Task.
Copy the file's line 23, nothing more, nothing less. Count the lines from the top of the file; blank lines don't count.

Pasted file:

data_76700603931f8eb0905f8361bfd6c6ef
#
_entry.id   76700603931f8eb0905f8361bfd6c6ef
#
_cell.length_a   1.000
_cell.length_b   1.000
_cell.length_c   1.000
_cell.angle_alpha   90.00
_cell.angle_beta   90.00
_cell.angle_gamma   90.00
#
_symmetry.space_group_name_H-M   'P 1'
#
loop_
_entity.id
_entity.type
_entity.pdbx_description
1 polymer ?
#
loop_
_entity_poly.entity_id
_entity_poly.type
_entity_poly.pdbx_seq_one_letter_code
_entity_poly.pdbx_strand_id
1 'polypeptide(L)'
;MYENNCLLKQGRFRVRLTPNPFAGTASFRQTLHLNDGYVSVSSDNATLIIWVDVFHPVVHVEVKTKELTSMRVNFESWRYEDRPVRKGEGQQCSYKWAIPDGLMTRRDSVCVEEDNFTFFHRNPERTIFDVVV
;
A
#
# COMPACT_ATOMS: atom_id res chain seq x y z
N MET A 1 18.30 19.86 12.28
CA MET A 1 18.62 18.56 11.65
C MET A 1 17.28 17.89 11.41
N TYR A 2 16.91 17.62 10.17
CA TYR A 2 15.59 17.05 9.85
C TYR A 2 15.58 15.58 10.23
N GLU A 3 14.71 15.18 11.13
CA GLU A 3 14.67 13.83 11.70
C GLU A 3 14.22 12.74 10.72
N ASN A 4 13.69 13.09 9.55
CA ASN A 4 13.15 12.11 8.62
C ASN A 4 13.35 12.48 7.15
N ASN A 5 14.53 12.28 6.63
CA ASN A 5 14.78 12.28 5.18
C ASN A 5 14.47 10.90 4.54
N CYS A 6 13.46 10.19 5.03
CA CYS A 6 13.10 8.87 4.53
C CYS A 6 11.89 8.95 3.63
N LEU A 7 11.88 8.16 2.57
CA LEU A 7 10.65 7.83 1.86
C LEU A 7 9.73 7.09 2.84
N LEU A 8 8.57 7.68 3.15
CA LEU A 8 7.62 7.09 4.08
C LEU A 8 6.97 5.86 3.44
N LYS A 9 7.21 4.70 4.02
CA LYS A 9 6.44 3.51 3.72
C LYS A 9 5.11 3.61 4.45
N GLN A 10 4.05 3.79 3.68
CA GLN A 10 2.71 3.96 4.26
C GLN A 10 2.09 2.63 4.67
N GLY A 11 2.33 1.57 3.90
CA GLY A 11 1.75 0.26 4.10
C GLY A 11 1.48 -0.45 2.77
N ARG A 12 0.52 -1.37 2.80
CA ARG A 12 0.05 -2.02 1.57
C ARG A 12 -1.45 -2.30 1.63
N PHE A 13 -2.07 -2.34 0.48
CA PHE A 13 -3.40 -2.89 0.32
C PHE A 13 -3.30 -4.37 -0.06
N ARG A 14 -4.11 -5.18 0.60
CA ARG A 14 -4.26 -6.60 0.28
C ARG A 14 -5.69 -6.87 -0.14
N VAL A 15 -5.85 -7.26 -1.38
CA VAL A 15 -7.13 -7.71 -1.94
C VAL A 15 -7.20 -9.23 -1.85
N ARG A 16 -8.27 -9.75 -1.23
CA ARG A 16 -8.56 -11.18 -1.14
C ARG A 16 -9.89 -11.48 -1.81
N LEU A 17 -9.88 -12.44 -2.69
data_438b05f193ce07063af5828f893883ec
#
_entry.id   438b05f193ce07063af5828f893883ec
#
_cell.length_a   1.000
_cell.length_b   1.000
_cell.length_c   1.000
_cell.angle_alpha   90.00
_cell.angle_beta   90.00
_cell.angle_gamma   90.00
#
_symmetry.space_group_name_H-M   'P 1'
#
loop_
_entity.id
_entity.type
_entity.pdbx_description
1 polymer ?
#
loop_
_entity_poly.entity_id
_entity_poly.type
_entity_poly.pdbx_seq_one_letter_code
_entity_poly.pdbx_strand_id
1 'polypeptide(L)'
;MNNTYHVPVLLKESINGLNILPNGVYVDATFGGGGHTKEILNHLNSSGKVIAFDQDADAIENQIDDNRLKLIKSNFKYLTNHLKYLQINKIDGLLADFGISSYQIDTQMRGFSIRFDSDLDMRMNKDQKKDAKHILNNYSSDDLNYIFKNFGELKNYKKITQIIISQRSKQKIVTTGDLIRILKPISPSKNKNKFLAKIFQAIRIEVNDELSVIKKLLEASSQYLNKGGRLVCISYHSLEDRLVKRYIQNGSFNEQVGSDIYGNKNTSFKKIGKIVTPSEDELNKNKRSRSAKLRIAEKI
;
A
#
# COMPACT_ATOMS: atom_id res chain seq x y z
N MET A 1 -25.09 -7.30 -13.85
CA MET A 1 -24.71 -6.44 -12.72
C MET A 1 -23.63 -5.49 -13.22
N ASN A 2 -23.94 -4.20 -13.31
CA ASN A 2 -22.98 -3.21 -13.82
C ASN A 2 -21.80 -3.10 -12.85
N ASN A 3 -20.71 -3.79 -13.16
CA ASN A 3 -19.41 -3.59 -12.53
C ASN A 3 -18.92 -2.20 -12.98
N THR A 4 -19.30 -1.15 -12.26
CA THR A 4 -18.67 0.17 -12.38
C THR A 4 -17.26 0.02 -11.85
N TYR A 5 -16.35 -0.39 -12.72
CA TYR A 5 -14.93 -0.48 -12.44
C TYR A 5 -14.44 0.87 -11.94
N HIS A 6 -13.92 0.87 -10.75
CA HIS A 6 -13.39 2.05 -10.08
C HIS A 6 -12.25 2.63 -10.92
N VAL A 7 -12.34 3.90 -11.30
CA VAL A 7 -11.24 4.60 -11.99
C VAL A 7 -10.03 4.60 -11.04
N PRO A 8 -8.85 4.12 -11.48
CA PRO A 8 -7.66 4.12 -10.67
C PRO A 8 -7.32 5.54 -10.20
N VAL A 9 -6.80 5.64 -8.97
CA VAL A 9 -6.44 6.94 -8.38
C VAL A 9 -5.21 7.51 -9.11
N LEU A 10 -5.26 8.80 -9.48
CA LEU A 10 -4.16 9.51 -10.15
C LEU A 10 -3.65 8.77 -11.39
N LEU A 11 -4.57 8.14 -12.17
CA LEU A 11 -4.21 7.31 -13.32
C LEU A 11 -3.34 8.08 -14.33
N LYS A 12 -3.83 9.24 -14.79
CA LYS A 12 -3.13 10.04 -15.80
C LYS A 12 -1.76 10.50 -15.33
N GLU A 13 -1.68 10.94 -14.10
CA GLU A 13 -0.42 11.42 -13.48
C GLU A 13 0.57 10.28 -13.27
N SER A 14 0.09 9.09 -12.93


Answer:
_entity_poly.pdbx_seq_one_letter_code